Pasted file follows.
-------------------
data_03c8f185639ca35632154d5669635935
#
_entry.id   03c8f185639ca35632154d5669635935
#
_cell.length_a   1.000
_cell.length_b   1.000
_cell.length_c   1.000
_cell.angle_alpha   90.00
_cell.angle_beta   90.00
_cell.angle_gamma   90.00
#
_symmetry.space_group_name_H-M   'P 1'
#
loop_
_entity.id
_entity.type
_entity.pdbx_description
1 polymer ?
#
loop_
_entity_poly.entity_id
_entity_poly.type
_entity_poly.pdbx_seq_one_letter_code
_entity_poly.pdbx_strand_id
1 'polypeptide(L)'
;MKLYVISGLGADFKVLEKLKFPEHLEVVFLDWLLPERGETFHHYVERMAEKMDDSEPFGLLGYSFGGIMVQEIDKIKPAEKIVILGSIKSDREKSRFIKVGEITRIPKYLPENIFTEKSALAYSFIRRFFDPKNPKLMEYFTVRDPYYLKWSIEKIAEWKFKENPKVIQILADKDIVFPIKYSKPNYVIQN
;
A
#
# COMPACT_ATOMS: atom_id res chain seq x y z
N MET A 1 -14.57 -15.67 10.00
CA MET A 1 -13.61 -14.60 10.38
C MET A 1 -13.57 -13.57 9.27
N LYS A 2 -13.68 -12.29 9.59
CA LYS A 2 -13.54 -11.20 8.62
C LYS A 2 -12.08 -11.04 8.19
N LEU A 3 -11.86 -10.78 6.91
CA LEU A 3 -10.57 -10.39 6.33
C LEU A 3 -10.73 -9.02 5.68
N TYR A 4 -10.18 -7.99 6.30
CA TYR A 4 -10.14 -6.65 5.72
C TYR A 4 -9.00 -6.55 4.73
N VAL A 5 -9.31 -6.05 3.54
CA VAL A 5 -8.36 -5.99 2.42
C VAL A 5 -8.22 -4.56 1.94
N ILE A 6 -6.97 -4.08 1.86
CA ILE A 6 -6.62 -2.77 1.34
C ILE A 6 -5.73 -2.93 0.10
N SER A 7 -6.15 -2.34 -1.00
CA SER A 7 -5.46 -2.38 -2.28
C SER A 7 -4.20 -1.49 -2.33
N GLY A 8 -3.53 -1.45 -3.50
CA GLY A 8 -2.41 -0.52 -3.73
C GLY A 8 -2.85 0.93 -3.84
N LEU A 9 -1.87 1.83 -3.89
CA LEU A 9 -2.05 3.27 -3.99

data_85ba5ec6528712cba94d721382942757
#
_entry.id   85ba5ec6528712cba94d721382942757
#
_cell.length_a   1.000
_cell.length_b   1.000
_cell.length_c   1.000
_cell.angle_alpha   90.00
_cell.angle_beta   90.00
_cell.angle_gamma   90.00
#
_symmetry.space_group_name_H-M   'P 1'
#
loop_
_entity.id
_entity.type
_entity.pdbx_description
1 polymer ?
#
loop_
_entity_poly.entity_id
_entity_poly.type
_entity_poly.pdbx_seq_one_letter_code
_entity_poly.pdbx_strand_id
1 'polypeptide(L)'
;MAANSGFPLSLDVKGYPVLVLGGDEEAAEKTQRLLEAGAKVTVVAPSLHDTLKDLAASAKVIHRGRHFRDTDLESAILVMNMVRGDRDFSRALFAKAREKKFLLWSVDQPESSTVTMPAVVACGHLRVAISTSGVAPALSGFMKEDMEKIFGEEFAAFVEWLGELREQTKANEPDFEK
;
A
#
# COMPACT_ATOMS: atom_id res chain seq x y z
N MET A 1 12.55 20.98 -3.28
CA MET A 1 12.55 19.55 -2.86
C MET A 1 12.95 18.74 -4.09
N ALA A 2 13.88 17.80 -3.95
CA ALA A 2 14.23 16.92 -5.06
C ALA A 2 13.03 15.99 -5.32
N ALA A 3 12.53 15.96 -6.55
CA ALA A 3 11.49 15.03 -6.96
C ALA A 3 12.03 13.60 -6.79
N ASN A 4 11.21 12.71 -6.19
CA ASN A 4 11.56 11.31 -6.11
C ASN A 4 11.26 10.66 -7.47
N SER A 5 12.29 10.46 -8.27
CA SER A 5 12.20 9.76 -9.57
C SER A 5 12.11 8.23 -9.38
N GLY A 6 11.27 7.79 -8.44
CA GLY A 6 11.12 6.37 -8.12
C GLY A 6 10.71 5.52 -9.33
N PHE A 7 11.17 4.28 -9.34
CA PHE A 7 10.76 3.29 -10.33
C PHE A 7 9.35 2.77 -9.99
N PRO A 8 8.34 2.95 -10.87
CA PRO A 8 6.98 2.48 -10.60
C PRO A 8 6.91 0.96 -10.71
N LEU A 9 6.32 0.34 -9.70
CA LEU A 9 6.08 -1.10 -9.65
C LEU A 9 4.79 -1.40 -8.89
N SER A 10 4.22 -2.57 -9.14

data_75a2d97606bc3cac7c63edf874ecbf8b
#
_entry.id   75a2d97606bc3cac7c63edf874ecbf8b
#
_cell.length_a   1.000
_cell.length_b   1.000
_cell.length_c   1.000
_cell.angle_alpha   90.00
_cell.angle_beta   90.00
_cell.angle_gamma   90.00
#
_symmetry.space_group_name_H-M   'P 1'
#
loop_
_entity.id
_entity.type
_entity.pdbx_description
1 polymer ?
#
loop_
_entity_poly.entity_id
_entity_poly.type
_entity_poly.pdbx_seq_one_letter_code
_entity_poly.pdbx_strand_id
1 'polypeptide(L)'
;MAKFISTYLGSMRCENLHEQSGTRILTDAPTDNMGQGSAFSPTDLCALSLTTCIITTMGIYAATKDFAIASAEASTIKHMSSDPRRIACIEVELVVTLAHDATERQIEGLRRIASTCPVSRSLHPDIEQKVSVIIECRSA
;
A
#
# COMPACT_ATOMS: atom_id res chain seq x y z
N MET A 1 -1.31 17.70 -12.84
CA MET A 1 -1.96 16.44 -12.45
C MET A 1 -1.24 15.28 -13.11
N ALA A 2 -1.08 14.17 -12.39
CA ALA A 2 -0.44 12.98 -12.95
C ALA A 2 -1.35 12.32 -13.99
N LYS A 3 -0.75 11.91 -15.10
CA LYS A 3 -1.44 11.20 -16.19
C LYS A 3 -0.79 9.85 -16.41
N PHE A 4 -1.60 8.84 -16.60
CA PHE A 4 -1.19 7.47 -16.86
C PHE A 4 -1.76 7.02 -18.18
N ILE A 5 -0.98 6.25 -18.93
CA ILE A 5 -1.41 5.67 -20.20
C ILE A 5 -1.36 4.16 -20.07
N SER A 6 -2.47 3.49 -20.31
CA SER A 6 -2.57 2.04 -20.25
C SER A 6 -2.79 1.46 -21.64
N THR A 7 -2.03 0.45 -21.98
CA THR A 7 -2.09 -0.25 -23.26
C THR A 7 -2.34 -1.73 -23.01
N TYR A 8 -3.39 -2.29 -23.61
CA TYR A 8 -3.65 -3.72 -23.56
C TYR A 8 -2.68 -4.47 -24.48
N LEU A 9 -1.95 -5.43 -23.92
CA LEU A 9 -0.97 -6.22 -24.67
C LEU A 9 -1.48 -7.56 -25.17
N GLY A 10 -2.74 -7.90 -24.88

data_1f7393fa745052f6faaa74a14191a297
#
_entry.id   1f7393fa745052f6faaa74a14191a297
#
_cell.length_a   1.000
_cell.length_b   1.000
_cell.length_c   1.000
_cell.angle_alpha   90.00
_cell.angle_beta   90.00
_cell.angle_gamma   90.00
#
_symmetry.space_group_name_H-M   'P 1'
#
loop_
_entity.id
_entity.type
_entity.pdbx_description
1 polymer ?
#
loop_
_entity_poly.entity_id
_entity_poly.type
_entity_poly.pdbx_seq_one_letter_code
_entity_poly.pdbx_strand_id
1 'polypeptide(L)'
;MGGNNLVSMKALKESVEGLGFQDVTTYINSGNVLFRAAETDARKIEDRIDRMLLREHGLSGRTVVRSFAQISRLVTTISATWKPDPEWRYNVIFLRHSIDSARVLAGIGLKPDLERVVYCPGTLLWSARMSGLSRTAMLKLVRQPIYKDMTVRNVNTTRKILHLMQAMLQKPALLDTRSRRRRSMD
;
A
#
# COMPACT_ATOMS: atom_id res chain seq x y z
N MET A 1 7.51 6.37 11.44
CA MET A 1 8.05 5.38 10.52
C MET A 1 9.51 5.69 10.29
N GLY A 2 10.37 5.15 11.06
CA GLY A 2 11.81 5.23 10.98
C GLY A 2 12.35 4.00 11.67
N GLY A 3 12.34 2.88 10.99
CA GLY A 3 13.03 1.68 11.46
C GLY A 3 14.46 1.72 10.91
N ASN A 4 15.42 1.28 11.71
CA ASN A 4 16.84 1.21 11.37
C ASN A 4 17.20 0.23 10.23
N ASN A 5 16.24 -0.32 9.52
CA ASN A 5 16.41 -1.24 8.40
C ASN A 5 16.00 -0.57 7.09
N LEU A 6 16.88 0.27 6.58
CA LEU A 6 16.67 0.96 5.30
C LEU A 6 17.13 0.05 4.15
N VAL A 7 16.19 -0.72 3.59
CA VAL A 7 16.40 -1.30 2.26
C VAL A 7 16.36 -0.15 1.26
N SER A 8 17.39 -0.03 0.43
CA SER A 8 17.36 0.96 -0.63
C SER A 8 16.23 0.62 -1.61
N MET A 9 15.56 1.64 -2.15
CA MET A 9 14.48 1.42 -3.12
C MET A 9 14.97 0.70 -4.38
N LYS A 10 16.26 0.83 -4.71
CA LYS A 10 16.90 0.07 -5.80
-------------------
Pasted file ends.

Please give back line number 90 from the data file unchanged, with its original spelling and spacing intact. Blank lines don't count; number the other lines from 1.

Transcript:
N ALA A 2 13.88 17.80 -3.95